Emotion Recognition, Emotion Expression, and ...

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emotional information from another person (Ekman, 1980). ..... Hurley, 2012; Paul Ekman Group, LLC, 2017), teaches people about micro expressions, which ...

Emotion Recognition, Emotion Expression, and Cultural Display Rules: Implications for Counseling

Journal of Asia Pacific Counseling ⓒ 2017 The Korean Counseling Association www.japonline.org 2017, Vol.7, No.1, 19-35 Doi : 10.18401/2017.7.1.3

Ashley Hutchison1 Larry Gerstein2

Abstract This article focuses on the importance of emotion in counseling, particularly how emotion recognition and expression, and cultural display rules (emotional expression social norms) impact the counseling process. Research findings connected to these concepts from around the globe, including China, Taiwan, Japan, Hong Kong, and South Korea, as well as other countries are discussed. The article also highlights how counselors in the Asia Pacific Region can integrate this research into their work with clients when building therapeutic relationships, improving their skills in assessment and diagnosis, and enhancing their case conceptualization and treatment planning skills. Additionally, suggestions are offered to counselor educators on how to integrate emotion recognition and expression, and cultural display rules into their courses and training programs. Lastly, the article outlines some recommendations for future research. Keywords: counseling, cultural display rules, emotion recognition, nonverbal communication

In this article, we provide readers with an introduction to the reciprocal relationship between nonverbal facial emotion recognition (observing others’ facial expressions) and emotional expression (communicating emotion through one’s own facial expressions), cultural display rules (social norms affecting emotional expression), and related education, supervision, and training implications for counseling professionals in the Asia Pacific region. Although training in counseling attends to emotional processes in general (e.g., practicing Emotion Focused Therapy or teaching counselors to manage their emotional reactions), there is a lack of training on the nonverbal components of emotion recognition and expression, and how cultural display rules affect these processes in different regions of the world. First, we outline the importance of emotion recognition and expression, focusing on the relevance of culture and gender, and cultural display rules to the counseling profession. Next, we describe several training recommendations, and propose future 1 2

University of North Dakota Ball State University

Corresponding Author Ashley Hutchison, Department of Counseling Psychology and Community Services, University of North Dakota, 231 Centennial Dr., Stop 8255 Grand Forks, North Dakota, 58202. USA. Email: [email protected]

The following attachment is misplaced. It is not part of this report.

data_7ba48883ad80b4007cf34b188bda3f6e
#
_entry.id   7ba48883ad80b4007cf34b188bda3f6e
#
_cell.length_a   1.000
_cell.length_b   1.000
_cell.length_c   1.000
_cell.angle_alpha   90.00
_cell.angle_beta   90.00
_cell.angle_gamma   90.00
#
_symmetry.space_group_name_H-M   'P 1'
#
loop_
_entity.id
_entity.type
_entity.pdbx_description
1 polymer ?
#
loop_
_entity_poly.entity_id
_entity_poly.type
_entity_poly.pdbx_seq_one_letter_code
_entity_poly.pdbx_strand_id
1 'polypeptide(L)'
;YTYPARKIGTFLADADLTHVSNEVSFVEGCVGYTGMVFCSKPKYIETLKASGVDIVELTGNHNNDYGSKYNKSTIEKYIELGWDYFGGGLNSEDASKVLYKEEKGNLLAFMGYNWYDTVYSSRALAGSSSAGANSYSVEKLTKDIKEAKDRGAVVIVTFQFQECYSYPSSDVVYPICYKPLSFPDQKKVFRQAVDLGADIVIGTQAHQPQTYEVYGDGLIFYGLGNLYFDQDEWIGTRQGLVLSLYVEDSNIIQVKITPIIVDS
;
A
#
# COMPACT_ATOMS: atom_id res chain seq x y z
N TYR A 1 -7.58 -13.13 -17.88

directions for research to further develop culturally appropriate knowledge of emotional processes for Asia Pacific counselors. Since space limits a comprehensive review of relevant research findings for different Asia Pacific countries, we provide some key highlights and explore training implications and future directions for research in a broad manner. Emotion Recognition Emotion recognition and expression are two components of nonverbal communication. Emotion recognition is defined as accurately recognizing, decoding, or perceiving received nonverbal (e.g., facial expressions) emotional information from another person (Ekman, 1980). Emotional expression, in contrast, is the process of sending out information about one’s emotional state, and includes emotion signals in facial expressions, voice tone, and speech rate (Mesquita & Frijda, 1992). Together, emotion recognition and expression is one pathway of nonverbal emotional communication between at least two people. The inherent social structure of the counseling context makes accurate recognition of a person’s facially expressed emotion critical to the counseling process. Emotion recognition is important because it is a precursor to subsequent processes, such as emotion regulation (e.g., choosing or not choosing to display an emotion) and effective interpersonal communication. For example, accurately inferring a person’s internal feelings through external facial expressions may change the nature of counselors’ interpretations, evaluations of client behaviors, or how they respond to clients’ outbursts. Social norms affect a client’s emotional expression in a multitude of ways, and can better inform clinical practice with regards to the therapeutic relationship, communication, the diagnostic process, and a host of counseling microskills (e.g., interpretation, validation, self-reflection). We contend, however, that counselor educators are not adequately focusing on training students to fully understand the complexity of emotion recognition and expression. One way that such counselor educators can address this gap is by integrating research on emotion recognition and expression into their courses and training programs. Before discussing how this can be accomplished, we first briefly review key research findings on the role of culture and gender in relation to emotion recognition and expression. Emotion recognition and gender. Gender differences in the ability to recognize and express various emotions have been well documented (Biehl et al., 1997; Hall, Carter, & Horgan, 2000). Previous research findings suggested that women were more facially expressive than men, particularly with positive emotions, men were more expressive of negative emotions, women were faster in recognizing positive and negative emotions, and both men and women more easily recognized emotions when they were expressed by women (Hall et al., 2000; Hampson, van Anders, & Mullin, 2006; Matsumoto, 1992; Wester, Vogel, Pressly, & Heesacker, 2002). A recent meta-analysis by Thompson and Voyer (2014) also reported a small, significant effect, finding that women performed better than men on emotion recognition tasks. However, Thompson and Voyer also discovered that this increased ability was often moderated by a host of factors, such as the specific type of emotion (e.g., fear vs. anger), valence of the emotion (positive vs. negative), and how emotion information was presented, such as visually or in an auditory manner.